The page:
Feb. 17th, 2017

the_comfortable_courtesan: image of a fan c. 1810 (Default)

We go into breakfast upon our return to the house, and find the Honble Edward and Geoffrey sitting with Sandy and Sebastian K- and all expatiating upon the very excellent swimming they have just enjoy’d, quite entire got into the habit at A- and find there is a stretch of the stream here that will serve for the purpose.

Lord U- looks at 'em and says, he hopes 'tis a well-shelter’d stretch of the stream. (I confide they go bathe in an entire state of nature, and a very pleasing sight must be, for are all well-set-up fellows: but indeed there are matters of protecting maidenly modesty to be consider’d.)

O, indeed, says the Honble Edward, 'tis well away from the footpath and willows grow along the bank. But is’t not prime sport?

Sandy smiles and says, one of the best, but sure there is no comparison to swimming in the sea. They look envious.

Come in Lord and Lady O-, that I daresay may have been about some most enjoyable indoor exercize, for they set to the fine spread laid with most excellent appetite.

I pour myself some more coffee – sure Arabella entire has the knack of it, for 'tis excellent – and say, 'tis really shocking poor ton, but might I beg an opportunity to convoke with Mr MacD- upon a matter of business? For, says I, I purpose go visit my Shropshire estate after I have been at Lord P-'s, and there are one or two little matters upon which I should desire his advice.

The Marquess says that there can be entirely no objection, and we could have the library to ourselves this forenoon, he supposes, do we like.

That is most exceeding kind, says I, if 'tis agreeable to Mr MacD-?

Sandy looks at me in some amuzement and says, how could it be otherwise? He is ever quite entire at Lady B-'s service. (Sure he sits too far away for me to kick him.)

So after breakfast is done, and I have had Sophy put me on some suitable morning-dress, I go sit in the library, that sure indeed is a very fine one, that I should desire to explore further when I have leisure to it.

Enters Sandy, saying, how now, dearest sibyl, what problem of business do you have that I may solve? – and, by the way, Mr K- is in some desire to convoke with you over matters of lead that are pertinent to their interests.

La, says I, 'twas but a plausible excuse for some private convockation without Mr Geoffrey M- bursting in upon us or Bess desiring me to tell the girls about the theatre or some such interruption. No, 'twas not about my mine, 'twas a troubling matter that came about while I was at Q-.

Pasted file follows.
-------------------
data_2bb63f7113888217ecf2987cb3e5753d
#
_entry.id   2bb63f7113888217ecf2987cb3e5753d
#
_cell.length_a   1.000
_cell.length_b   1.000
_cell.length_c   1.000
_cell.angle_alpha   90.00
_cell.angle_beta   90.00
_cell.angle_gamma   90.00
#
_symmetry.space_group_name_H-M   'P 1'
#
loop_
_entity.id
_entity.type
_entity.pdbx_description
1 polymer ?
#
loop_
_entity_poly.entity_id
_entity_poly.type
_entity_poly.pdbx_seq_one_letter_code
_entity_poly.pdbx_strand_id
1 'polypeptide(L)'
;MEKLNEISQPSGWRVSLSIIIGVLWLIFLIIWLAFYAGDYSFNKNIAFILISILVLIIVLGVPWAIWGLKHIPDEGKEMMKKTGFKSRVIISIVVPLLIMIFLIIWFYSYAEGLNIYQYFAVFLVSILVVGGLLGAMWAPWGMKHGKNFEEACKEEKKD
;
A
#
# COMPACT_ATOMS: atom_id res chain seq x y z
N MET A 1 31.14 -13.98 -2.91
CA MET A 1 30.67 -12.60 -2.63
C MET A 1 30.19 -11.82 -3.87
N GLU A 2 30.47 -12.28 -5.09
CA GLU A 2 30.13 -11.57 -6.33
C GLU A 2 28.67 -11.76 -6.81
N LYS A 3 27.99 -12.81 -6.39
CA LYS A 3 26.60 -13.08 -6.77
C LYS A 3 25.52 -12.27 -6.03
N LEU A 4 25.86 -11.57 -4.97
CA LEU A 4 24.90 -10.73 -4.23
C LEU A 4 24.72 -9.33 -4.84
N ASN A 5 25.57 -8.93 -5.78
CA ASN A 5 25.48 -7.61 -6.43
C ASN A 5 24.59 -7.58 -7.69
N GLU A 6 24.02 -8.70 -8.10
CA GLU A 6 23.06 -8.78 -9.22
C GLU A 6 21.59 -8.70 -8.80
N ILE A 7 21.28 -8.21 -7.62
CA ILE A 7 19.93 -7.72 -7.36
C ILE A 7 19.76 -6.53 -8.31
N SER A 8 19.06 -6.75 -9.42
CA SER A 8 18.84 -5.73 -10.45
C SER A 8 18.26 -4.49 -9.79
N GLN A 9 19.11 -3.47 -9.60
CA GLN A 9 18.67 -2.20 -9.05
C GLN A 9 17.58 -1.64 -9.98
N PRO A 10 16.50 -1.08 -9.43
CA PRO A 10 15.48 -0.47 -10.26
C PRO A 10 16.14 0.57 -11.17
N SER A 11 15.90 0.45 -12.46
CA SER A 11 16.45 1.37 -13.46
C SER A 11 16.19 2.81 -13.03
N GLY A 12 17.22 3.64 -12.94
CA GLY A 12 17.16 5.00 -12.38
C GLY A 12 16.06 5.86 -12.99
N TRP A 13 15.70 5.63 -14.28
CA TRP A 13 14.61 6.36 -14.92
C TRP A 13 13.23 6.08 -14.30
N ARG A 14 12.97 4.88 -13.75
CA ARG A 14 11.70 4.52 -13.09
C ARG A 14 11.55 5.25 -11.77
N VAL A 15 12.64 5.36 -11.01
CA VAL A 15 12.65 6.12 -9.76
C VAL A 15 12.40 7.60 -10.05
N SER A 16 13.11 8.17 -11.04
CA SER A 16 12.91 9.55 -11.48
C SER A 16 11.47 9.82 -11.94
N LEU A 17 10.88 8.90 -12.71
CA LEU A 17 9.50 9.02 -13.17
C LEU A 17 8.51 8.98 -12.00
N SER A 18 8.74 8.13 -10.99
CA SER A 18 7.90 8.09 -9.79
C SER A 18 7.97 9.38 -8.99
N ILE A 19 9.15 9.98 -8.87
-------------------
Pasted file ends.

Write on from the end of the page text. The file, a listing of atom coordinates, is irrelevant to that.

Sandy looks at me and says, he supposes 'tis no matter that would require G- to call out Sir V- P-, is it?

Sure, can I not avoid the attentions of an antient ram, I shall have lost all my wont’d skills. No, 'twas the Earl of I-.

I open to him the matter, and what the Contessa had told me, and the Earl’s connexion to Mr R- O-.

Sandy looks thoughtfull. I wonder, he says – sure one has the highest esteem for the Contessa and the acuity of her judgement, but is’t possible that she did not interrogate too close into the politickal leanings of a fine amuzing young fellow that was an English milord? If I am not out in my calculations, I confide that she must have known him at about the time when Naples was under the Napoleonick yoke -

Why, says I, when he might have been entire sincere in any sympathies he expresst towards rising up against 'em, might he not?

We look at one another and remark that sure one would be interest’d to learn further of his itinerary upon his Grand Tour.

And then he goes succeed as Earl and is oblig’d to live according to his rank, says I, all entire proper, but –

But indeed.

Perchance, says I, I should contrive to go make friendly to Lady I-: talk to her about charity &C. That is do I have occasion to meet her again, for sure we are not in the same circles. Tho’ I daresay she has no notion what her husband is about, might nonetheless provide some intelligence.

Another thought, says Sandy, is to enquire of Lord O- whether in his days as Lord Anthony he ever came across the gentleman.

Indeed, says I, mayhap 'tis somewhat I may raise do I go be his amanuensis.

What? Sandy raises his eyebrows exceedingly.

He goes write some account of his travels, but finds it comes not easy to his pen, that is more us’d to writing of stamens and pistils and calyxes for gentlemen that are interest’d in scientifick matters.

Why, he tells his tales very well does he so verbally. But sure there are those that go halt does it come to turning a matter into written words.

We look at one another with great fondness, for sure has been some considerable time since we convok’d. And how, says I, was the fribble-set party at A-?